The coincidence that there are 12 links in the chain, and 12 colors in the classic spectrum, inspired my decision to color-code them in the prior model, but having a thirteenth link threw a wrench into the works. So I simply placed a black link in the middle, with the other 12 radiating out from it, which dictated that the black one had to be Ignorance. So this model suggests that underlying any and all of the links in the chain, considered separately, is a primordial ignorance. At each point, we can return to ignorance, so to say.

Considering where to place the new kid on the block, Perception, in the logical sequencing of the others, I chose to insert it between Sensation and Craving, reasoning that a raw sensation would not likely become a craving, unless some sort of perception were to arise. However, you might argue that a fetus craves nutrition, without having a clear perception of what is causing it; or that the baby of an addicted mother will feel terrible craving with no recognition of where it is coming from. So perhaps Perception (along with its twin, conception) should find its home between Craving and Clinging, as we cannot cling to something we cannot perceive, as such, other than to life itself.

In the following illustration, I connect the 12-Fold Chain to the Four Noble Truths:

I rationalize the connection to the second Noble Truth, usually translated as Craving, in that the Chain represents an expansion of the origin of suffering writ large, or how things got to be the way they are. The Existence of suffering (S. dukkha), on the other hand, states how things are, presented as an uncomfortable truth, take it or leave it. Thus the first Noble Truth is most closely connected to the Five Skandhas, which articulate the main aggregates of experience of sentient life – form; sensation; perception; mental formation or impulse; and consciousness; how things are:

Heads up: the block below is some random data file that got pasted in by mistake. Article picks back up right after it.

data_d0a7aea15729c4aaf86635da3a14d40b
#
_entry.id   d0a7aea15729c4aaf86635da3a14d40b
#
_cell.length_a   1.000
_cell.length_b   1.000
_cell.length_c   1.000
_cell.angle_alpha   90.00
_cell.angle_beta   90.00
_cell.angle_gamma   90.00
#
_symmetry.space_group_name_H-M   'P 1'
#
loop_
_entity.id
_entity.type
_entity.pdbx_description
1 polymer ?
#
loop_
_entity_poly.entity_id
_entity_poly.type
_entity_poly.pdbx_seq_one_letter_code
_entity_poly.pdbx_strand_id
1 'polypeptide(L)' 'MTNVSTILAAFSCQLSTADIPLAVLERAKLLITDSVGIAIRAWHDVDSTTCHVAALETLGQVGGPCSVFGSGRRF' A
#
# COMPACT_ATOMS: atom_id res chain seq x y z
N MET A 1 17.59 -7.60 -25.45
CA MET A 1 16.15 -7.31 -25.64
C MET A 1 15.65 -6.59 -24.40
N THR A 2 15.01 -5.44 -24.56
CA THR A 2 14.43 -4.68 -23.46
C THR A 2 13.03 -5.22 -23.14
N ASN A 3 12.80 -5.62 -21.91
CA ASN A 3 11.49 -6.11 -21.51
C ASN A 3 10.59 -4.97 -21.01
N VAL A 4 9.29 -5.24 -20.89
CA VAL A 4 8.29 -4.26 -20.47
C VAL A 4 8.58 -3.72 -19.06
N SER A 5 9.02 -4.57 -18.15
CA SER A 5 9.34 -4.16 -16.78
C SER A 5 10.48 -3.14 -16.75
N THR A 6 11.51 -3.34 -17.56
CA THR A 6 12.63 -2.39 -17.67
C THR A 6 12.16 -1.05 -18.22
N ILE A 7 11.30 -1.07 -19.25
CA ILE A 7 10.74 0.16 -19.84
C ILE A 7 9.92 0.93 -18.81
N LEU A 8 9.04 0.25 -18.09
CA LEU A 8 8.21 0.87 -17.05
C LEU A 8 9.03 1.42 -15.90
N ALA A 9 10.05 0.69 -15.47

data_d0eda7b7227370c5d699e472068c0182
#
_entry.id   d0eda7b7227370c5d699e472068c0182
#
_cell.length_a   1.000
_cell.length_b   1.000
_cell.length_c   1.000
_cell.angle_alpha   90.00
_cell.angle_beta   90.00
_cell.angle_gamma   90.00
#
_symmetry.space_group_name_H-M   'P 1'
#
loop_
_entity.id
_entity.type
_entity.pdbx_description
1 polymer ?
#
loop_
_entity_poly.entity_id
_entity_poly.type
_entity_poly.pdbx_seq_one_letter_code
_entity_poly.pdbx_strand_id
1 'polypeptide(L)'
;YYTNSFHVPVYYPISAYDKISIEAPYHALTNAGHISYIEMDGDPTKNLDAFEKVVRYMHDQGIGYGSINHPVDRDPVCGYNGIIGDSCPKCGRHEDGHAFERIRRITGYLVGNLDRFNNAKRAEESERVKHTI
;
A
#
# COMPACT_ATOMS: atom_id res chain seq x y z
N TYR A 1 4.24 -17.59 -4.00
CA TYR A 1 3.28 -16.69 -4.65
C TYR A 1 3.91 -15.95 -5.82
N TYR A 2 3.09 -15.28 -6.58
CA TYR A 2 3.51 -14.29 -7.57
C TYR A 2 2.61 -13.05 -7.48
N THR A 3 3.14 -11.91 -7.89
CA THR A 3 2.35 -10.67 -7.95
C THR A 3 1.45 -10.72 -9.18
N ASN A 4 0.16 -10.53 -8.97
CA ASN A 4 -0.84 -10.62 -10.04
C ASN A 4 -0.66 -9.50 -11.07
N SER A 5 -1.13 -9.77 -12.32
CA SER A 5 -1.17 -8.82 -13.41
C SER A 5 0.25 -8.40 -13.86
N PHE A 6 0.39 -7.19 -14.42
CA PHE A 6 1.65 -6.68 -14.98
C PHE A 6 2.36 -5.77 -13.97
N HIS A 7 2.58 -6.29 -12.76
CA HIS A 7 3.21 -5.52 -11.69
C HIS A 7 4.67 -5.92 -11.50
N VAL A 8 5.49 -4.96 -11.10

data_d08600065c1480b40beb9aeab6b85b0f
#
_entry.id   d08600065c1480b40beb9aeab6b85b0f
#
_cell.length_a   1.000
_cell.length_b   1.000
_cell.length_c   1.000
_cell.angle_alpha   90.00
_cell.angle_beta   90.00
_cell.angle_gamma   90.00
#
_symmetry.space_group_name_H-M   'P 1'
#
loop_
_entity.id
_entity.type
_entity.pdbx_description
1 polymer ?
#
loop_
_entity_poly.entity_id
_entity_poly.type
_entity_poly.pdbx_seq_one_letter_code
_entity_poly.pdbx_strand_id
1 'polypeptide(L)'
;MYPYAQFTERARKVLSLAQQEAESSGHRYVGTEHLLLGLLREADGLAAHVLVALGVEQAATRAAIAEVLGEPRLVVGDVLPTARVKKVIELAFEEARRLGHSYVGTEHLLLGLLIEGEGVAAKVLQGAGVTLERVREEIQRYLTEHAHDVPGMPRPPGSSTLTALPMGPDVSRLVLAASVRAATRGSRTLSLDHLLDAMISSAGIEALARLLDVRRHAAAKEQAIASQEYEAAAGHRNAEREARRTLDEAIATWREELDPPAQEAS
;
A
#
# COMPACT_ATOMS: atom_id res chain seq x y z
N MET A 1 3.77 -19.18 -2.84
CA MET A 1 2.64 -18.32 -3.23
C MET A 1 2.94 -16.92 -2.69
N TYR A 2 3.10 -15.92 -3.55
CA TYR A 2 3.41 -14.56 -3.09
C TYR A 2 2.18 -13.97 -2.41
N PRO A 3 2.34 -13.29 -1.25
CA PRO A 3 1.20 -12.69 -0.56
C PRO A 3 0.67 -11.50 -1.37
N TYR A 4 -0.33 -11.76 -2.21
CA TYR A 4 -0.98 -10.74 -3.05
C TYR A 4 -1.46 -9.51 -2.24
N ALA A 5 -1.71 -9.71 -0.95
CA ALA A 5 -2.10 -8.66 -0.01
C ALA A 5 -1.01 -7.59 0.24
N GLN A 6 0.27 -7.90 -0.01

The third Noble Truth of the possibility of Cessation of suffering, via relinquishing craving, is most akin to the other seminal teaching of the Six Paramitas — Generosity, Precepts, Endurance, Patience, Contemplation — which must be perfected in order to see our way through to Wisdom, or the end of suffering:

The fourth Noble Truth, the Path, is expanded into the Eightfold Path, which repeats some of the Paramitas, e.g. Right Concentration, Contemplation, or meditation (S. dhyana), but in a different context, that of perfecting the dynamic of daily life. The color-coding indicates how the individual practices and attitudes, from both the Paramitas and the Path, fit into the simplified tripartite model of Right Conduct (external), Discipline (internal) and Wisdom (transcendental). The overall trajectory of Zen practice witnesses these seemingly disparate activities coming together over time, our view or understanding and thought evolving to approximate that of Buddha, or awakening to reality.

Finally, to examine the 12-Fold Chain for its internal consistency, we separate it from the Four Noble Truths: